Writer Wednesdays: “Angel in the Pod”

I received my print copy of the Elizabeth River Press annual anthology last week (link here). I’m pleased that my story, “Angel in the Pod,” was included. I like to think of it as a kickoff of my writing comeback. After about four years of not sleeping through the nights, my kids are finally good sleepers, and it has done wonders for my ability to write.

I started with a super rough draft of a novel that I wrote during NANOWRIMO (National Novel Writing Month) last year. I’m writing Corgi Capers 4, and I’ve been working on short stories.

Most recently, I made it to the final rough of the NYCMidnight Short Story Challenge, writing stories I never would have thought to write without the push from the contest. Though I didn’t place in the top ten, making it to the top 40 out of more than 4,700 writers made me remember why I should get back to writing.

For this week’s post, I wanted to highlight the story that appears in the Elizabeth River Press annual. It’s called “Angel in the Pod,” and it’s one of those “big bang” stories. I had the idea while driving to work one day, and I truly did conceive it in an instant. I was watching the clock after dropping my kids at preschool and wondering how many minutes I had between pulling into the parking lot at work and having to go into the building. Was it enough to write something? I thought about all the little things I do all day that take up time, and what I could do with that time if I could save it. And… how would I accomplish this?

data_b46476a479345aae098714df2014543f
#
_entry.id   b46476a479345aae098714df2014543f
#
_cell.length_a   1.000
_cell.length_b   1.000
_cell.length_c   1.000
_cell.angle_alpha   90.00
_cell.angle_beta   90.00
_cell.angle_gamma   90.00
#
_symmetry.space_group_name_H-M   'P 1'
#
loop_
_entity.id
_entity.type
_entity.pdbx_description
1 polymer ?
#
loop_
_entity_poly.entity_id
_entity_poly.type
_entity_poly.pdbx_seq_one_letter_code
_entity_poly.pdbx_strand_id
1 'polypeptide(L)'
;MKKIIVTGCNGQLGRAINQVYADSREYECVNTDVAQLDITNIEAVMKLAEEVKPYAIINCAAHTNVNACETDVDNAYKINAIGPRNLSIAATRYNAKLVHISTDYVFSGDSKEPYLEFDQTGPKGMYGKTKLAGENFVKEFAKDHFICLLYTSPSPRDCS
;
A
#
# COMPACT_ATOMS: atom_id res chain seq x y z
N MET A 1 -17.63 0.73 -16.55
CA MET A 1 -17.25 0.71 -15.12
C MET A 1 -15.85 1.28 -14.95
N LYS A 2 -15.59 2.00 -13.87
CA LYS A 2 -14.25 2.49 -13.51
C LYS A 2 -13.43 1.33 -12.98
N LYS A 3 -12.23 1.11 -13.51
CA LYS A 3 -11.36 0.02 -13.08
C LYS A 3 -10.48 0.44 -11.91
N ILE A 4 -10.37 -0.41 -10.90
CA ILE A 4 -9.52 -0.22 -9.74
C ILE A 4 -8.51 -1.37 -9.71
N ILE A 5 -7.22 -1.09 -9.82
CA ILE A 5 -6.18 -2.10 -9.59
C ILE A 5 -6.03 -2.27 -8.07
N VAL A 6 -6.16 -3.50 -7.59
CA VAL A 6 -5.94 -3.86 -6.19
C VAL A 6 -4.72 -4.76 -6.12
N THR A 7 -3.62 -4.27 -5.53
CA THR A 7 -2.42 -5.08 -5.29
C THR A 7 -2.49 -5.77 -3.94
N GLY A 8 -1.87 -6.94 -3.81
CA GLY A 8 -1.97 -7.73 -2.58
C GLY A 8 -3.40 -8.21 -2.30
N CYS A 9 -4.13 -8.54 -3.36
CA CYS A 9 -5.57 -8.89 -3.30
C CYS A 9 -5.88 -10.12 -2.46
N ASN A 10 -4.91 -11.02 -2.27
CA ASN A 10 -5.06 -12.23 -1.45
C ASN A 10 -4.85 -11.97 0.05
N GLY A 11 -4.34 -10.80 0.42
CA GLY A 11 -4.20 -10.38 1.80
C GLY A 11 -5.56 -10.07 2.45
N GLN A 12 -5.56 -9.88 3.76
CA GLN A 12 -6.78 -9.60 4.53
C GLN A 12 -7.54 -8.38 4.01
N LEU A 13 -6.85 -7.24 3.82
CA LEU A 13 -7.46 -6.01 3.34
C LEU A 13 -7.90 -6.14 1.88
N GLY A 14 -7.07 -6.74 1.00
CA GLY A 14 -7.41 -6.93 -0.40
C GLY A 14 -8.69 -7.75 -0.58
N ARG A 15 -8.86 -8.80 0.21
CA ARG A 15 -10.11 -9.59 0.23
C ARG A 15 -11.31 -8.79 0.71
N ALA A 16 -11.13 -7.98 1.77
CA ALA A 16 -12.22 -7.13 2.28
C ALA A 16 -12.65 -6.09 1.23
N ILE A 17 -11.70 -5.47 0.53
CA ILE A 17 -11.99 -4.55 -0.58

Of course the rational answer is to create a doppelganger, a double, someone I could assign the dirty work to. Wouldn’t it be nice if I had a body-double to do my laundry, wash my dishes? And immediately I went into author mode. My mind raced with possibilities for such a story. If we could create a copy of ourselves, would it be “right” to assign it all the boring things so that we could enjoy the best ones? Would we be essentially creating slaves?

But I wanted to write a short story, and the direction that thought was headed was more appropriate for a novel. So I went in a different direction. In the story, a woman receives seeds in exchange for helping someone. Like a modern-day “Jack and the Beanstalk.” My character goes home and plants the seeds.

(Disclaimer: I have been reading about people receiving strange, unsolicited packets of seeds in the mail. My story is fictional. You should not plant seeds if you do not know what they are or where they came from!).

What grows in her garden is a doppelganger, though distinctly non-human in that its lifespan is more similar to a seasonal plant than a human being. Still, with the help that the “pod” affords, the protagonist is able to see her life a little more clearly—forcing her to make decisions her busy life allowed her to ignore.

The story was written and submitted before the pandemic hit, but it ended up being strangely prophetic for me, anyway. With people being forced to stay home and end or change their employment obligations, many have had a chance to re-prioritize, the same way my protagonist was forced to consider her priorities. Some parents have pulled students into homeschool situations. Some people are learning new hobbies or relying on new (or abandoned) skills for their livelihood. The global pandemic is frustrating for most, and we are going through difficult times. I only hope that, like the protagonist in the story, we find clarity at the end of the struggle.

But for now, writing is helping me through it.

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